Environments of Mobility in Canadian History

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The environment has played a profound role in shaping the movement of people, objects, and ideas in Canadian history. In turn, mobility (travel, transport, and traffic) has had significant impacts on the environment, both in materially tangible ways and in terms of how people have perceived and experienced Canada’s varied landscapes.

Canadian scholars have a long tradition of examining mobility and the environment in the context of moving hinterland resources to metropolitan markets. However, there are many other aspects of the complex relationship between environments and mobility that deserve closer scrutiny. This is a timely moment to broaden and build on the existing Canadian literature in this area, for in addition to environmental history’s emergence as a field of study in this country, recent international developments in sociology, geography, and technology studies have argued that mobility should be brought to the foreground of the humanities and social sciences.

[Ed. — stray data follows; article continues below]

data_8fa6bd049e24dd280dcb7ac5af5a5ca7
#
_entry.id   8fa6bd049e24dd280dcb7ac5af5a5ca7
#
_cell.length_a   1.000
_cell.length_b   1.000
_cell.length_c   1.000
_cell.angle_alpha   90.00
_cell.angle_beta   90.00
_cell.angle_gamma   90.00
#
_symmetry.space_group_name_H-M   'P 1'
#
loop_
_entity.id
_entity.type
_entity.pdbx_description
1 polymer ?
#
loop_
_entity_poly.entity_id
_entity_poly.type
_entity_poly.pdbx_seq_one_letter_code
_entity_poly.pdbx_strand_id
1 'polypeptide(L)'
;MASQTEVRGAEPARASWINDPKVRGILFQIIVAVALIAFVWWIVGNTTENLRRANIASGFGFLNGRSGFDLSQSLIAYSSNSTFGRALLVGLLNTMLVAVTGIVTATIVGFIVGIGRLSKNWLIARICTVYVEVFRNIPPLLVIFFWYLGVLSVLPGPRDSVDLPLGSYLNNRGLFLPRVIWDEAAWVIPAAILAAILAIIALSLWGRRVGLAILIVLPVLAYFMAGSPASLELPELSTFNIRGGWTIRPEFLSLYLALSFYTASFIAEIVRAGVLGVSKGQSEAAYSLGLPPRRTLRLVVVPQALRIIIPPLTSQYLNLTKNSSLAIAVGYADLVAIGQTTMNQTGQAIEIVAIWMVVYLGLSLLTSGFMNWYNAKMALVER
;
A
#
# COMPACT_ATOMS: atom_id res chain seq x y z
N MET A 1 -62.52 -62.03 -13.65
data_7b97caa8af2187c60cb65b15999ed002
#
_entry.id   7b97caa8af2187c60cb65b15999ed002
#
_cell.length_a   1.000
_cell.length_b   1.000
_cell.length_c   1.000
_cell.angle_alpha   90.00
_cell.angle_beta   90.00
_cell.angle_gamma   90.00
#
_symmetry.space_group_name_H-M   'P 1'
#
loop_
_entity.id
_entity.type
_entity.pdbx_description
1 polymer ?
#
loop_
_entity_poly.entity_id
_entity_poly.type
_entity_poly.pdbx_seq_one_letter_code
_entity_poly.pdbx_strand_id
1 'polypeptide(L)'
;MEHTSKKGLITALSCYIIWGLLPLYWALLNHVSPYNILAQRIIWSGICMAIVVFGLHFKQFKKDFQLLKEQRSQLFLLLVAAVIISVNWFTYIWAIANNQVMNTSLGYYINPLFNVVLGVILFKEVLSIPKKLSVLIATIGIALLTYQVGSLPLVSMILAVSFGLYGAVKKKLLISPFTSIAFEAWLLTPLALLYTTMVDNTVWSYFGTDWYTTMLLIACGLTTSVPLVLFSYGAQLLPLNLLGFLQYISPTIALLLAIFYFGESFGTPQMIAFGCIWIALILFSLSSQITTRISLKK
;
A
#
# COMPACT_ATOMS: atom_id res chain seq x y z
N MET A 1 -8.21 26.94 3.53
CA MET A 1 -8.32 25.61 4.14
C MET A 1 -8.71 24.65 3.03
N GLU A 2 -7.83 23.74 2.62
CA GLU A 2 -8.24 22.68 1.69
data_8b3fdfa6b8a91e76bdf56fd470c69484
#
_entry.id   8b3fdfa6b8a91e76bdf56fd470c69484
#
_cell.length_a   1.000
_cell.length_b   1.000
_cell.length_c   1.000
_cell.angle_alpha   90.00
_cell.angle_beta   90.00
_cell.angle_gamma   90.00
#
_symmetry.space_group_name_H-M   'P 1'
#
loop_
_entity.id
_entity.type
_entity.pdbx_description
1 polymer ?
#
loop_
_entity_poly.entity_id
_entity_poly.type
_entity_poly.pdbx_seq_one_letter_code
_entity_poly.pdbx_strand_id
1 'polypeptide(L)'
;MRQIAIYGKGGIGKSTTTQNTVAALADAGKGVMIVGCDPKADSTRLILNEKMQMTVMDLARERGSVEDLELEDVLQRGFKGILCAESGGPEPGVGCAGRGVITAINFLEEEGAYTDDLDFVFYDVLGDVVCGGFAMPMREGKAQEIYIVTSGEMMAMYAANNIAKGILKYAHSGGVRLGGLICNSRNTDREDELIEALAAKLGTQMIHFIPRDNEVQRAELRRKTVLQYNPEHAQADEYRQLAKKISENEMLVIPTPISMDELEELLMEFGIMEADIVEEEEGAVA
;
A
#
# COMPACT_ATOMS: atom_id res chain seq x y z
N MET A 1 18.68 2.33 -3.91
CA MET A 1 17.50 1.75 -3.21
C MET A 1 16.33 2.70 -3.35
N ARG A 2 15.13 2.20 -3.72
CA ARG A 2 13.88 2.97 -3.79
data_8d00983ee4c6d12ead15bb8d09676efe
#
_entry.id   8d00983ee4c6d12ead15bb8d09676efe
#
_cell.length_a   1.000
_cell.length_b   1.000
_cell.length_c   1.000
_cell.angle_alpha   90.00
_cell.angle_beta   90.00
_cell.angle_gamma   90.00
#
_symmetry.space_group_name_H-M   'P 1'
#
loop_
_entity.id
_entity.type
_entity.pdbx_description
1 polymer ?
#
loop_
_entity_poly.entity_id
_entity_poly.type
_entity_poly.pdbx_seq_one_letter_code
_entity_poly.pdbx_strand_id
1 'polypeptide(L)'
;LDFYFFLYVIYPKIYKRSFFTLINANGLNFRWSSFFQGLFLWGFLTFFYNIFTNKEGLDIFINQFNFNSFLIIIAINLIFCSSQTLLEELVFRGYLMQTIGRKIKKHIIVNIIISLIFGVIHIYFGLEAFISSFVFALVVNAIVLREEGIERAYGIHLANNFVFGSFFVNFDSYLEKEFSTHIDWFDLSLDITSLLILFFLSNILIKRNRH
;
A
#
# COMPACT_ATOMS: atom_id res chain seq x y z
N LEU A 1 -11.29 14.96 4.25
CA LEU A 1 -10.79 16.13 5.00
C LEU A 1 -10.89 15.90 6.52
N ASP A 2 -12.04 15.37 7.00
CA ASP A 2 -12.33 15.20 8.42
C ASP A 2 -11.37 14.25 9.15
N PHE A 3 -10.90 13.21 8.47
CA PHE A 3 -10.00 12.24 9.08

A workshop will be held at York University’s Glendon College in Toronto on May 13-14 2011 to discuss the work of junior and senior scholars who are researching the intersections of environment and mobility in Canadian history. Starting in January 2011, this workshop webpage will begin to host images and short analyses related to the workshop papers.

The following list of papers illustrates that the workshop promises to be an engaging and productive event.

I. Introduction
Colin M. Coates, Ben Bradley, and Jay Young, “Environment and Mobility: Reconsidering Time and Space in Canadian History”

II. Production: Supplies and Pathways

III. Consumption: Recreation and Landscape

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